The consumer spending in US grew less than what was estimated in May, inhibiting the intensity of the predicted rebound in the economic growth of the country for this quarter.
Today, the Commerce Department of US reported in Washington that purchases, which make up around 70% of the economy, increased 0.2% in May, after being changed a little in April. It was also revealed in the report that the US people saved more money for future uses, as both inflation as well as incomes picked up.
While on one side, some households are pleased with gains in equities and employment, on the other hand, the increased prices at grocery stores as well as at service stations are affecting the budgets pretty badly. The consumers will probably remain cautious until the gains in wages is substantially big to compensate for the increasing food and fuel bills.
Nariman Behravesh, the chief economist at IHS, in Lexington, Massachusetts, perfectly estimated the gain in spending. He said, “Clearly the consumer is getting a bit squeezed here. The second quarter could come in a little lower.”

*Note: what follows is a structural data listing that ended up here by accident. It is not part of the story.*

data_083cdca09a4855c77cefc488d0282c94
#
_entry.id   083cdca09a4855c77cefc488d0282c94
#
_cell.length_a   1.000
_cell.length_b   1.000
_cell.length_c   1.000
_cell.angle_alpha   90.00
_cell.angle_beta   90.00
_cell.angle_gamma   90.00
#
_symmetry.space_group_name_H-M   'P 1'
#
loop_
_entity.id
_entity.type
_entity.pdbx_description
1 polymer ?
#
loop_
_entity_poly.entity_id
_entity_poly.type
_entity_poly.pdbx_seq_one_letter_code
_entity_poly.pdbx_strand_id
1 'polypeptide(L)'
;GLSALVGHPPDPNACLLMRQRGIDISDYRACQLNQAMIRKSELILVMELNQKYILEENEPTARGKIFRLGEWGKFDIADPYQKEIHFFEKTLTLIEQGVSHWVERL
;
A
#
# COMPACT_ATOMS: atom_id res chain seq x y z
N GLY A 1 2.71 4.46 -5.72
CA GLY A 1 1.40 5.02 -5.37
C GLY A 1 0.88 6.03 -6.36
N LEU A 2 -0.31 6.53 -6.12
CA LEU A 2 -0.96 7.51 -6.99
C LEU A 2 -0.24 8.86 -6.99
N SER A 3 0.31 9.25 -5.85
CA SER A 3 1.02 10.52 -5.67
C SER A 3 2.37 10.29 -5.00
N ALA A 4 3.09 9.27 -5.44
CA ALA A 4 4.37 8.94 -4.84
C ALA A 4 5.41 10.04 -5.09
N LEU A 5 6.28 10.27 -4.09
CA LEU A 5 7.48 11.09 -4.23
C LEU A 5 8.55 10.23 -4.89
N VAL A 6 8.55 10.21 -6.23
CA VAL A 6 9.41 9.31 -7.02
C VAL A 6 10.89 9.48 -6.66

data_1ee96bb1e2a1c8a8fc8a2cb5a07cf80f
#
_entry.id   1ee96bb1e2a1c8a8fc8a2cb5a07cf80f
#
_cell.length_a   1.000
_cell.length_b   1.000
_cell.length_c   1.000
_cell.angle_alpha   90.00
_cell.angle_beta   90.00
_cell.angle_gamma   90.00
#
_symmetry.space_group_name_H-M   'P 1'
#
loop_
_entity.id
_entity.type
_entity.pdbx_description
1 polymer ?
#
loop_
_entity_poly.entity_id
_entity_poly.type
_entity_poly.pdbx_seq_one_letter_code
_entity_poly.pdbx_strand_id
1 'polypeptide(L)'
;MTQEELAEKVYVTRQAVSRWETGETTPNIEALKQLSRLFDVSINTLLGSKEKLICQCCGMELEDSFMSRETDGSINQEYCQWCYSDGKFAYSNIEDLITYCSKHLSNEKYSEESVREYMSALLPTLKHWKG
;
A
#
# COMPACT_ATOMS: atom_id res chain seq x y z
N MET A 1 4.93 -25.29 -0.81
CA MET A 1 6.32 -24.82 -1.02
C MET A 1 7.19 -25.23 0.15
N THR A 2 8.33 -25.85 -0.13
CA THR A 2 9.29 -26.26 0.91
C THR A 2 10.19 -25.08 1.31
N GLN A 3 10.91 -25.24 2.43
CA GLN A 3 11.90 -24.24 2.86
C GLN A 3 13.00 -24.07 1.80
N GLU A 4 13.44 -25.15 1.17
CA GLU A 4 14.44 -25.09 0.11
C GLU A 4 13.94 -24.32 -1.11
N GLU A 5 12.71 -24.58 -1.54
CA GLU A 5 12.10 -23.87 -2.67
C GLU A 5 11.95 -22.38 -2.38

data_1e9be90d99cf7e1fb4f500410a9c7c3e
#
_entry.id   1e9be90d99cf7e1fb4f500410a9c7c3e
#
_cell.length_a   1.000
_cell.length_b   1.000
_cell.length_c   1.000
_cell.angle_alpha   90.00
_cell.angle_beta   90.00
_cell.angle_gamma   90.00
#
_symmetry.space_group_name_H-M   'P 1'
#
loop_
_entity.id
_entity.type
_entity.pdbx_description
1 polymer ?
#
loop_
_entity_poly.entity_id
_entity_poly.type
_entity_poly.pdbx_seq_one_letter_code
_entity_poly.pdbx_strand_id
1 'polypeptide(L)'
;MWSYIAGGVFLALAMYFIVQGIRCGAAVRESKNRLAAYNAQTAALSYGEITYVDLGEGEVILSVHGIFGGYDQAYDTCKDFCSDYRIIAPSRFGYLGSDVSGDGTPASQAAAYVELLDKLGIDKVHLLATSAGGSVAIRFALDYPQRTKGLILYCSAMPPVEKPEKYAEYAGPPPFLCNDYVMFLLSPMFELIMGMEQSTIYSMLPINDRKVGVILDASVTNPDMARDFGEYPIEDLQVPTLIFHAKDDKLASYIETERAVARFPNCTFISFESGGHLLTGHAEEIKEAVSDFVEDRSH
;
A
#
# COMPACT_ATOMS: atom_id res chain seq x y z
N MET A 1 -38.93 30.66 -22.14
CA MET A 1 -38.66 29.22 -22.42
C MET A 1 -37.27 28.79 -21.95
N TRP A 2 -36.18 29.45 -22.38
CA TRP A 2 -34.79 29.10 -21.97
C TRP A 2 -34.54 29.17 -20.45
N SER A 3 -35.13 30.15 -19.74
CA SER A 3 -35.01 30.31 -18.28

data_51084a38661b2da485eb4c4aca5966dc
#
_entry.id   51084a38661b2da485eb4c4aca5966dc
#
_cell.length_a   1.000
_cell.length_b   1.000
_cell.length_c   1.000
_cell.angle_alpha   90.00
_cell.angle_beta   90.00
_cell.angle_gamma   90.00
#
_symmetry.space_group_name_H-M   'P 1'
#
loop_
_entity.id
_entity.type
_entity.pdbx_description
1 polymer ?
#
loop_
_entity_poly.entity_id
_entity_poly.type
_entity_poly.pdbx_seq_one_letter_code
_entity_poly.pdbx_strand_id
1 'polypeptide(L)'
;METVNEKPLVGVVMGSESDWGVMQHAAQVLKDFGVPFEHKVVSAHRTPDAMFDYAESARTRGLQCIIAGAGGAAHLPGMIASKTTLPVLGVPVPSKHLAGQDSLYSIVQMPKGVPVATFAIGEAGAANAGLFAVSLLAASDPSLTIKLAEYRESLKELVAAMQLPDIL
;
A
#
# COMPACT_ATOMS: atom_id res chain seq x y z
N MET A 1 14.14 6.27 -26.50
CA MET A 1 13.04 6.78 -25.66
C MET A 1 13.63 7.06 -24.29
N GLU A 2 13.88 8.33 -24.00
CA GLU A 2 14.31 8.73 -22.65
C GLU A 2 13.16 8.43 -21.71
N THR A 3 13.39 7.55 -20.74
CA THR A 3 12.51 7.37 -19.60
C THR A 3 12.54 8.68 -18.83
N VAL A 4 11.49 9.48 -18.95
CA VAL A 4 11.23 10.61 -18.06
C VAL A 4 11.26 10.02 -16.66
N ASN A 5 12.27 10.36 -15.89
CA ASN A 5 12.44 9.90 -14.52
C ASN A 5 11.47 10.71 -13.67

Moreover, a fall in the stocks was observed now for the third time in last four days, courtesy the disappointing spending figures and as James Bullard, the President of Federal Reserve Bank of St. Louis, announced that the interest rates might increase in March. Also, the Standard & Poor’s 500 Index decreased by 0.1% to close at 1,957.22 in New York, with US trade deficit of April extending to USD 47.2 Billion.
In a Bloomberg survey, the average estimate of 76 economists called for an increase of 0.4% in spending. The projections ranged from gains of 0.1% to 0.6%. The reading of the previous month was originally reported as a decrease of 0.1%.